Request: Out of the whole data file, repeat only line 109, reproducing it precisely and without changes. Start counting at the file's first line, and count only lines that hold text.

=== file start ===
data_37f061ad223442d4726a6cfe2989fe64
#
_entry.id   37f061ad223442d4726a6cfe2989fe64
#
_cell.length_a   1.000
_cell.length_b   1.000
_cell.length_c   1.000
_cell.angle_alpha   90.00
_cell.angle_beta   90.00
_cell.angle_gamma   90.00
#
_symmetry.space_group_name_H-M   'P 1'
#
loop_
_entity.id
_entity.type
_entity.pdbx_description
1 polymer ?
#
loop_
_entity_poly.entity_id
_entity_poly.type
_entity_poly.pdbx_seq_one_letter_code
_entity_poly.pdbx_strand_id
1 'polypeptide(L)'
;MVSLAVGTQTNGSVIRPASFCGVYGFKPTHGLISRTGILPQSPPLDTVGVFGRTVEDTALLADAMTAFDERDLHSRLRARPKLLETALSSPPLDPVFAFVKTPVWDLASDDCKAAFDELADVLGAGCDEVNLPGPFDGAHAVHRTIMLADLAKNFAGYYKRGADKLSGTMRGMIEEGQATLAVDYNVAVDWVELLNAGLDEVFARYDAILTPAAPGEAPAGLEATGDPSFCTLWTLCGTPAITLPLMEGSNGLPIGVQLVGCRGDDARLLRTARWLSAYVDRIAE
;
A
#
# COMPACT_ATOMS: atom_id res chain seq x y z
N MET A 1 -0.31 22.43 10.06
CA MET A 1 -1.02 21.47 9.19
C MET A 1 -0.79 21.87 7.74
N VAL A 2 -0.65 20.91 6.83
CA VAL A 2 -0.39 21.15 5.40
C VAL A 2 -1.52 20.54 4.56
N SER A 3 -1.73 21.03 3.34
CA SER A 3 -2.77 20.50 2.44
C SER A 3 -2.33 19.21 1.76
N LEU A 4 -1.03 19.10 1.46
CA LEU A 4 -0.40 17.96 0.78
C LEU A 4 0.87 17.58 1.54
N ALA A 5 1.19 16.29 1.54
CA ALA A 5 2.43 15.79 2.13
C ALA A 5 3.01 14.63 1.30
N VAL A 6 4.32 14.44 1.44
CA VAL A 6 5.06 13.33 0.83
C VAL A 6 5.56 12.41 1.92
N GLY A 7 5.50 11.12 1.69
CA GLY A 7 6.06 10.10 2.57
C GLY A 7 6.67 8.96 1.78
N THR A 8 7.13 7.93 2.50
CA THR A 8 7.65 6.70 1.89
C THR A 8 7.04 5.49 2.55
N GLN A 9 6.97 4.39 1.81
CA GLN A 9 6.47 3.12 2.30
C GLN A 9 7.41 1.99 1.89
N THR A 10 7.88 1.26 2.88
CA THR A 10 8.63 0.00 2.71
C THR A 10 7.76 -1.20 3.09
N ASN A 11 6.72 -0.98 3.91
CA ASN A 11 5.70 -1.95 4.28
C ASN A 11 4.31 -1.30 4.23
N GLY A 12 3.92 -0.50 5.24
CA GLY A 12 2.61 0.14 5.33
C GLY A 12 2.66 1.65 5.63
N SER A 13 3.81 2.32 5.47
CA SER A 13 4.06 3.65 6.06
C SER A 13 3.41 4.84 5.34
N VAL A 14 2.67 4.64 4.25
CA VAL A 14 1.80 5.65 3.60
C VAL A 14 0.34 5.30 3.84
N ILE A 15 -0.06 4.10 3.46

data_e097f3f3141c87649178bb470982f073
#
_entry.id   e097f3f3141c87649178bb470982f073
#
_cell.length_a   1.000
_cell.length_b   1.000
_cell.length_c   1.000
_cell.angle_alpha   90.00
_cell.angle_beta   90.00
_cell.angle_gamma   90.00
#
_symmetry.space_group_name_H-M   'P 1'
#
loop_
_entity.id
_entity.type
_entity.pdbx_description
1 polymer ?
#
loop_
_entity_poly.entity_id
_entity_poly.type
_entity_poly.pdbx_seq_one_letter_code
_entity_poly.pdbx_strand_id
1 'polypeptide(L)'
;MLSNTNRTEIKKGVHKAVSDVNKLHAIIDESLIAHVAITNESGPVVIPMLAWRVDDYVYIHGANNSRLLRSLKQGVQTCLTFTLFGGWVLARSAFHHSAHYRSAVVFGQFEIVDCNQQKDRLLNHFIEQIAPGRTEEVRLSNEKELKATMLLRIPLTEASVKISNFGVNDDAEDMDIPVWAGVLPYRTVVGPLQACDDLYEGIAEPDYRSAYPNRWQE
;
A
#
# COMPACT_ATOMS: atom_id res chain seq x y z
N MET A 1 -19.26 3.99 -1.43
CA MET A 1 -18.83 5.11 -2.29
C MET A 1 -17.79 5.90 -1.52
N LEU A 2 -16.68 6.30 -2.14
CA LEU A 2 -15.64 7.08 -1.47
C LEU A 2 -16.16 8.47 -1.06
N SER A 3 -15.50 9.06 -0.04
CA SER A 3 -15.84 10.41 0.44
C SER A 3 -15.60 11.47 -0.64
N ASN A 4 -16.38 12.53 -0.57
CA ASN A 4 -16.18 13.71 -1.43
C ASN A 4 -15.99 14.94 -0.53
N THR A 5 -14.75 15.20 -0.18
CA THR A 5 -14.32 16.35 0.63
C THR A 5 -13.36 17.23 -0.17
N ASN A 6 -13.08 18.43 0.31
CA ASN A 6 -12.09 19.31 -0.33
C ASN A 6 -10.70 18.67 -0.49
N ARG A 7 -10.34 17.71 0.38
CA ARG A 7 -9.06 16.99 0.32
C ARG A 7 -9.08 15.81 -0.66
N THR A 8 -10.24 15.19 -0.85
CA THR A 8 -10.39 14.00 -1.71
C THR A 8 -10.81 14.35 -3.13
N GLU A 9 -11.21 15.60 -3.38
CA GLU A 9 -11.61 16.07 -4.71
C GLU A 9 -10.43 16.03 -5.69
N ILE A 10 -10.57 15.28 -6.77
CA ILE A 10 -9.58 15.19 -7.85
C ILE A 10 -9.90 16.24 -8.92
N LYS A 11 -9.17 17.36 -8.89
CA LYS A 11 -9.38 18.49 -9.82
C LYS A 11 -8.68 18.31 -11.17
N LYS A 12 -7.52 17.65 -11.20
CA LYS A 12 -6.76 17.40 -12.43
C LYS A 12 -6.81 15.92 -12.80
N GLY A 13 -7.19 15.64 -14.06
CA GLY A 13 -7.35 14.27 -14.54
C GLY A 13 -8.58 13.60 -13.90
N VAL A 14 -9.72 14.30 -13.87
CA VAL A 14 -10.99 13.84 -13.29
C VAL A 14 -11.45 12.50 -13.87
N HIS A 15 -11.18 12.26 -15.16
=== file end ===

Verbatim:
C LEU A 2 -16.16 8.47 -1.06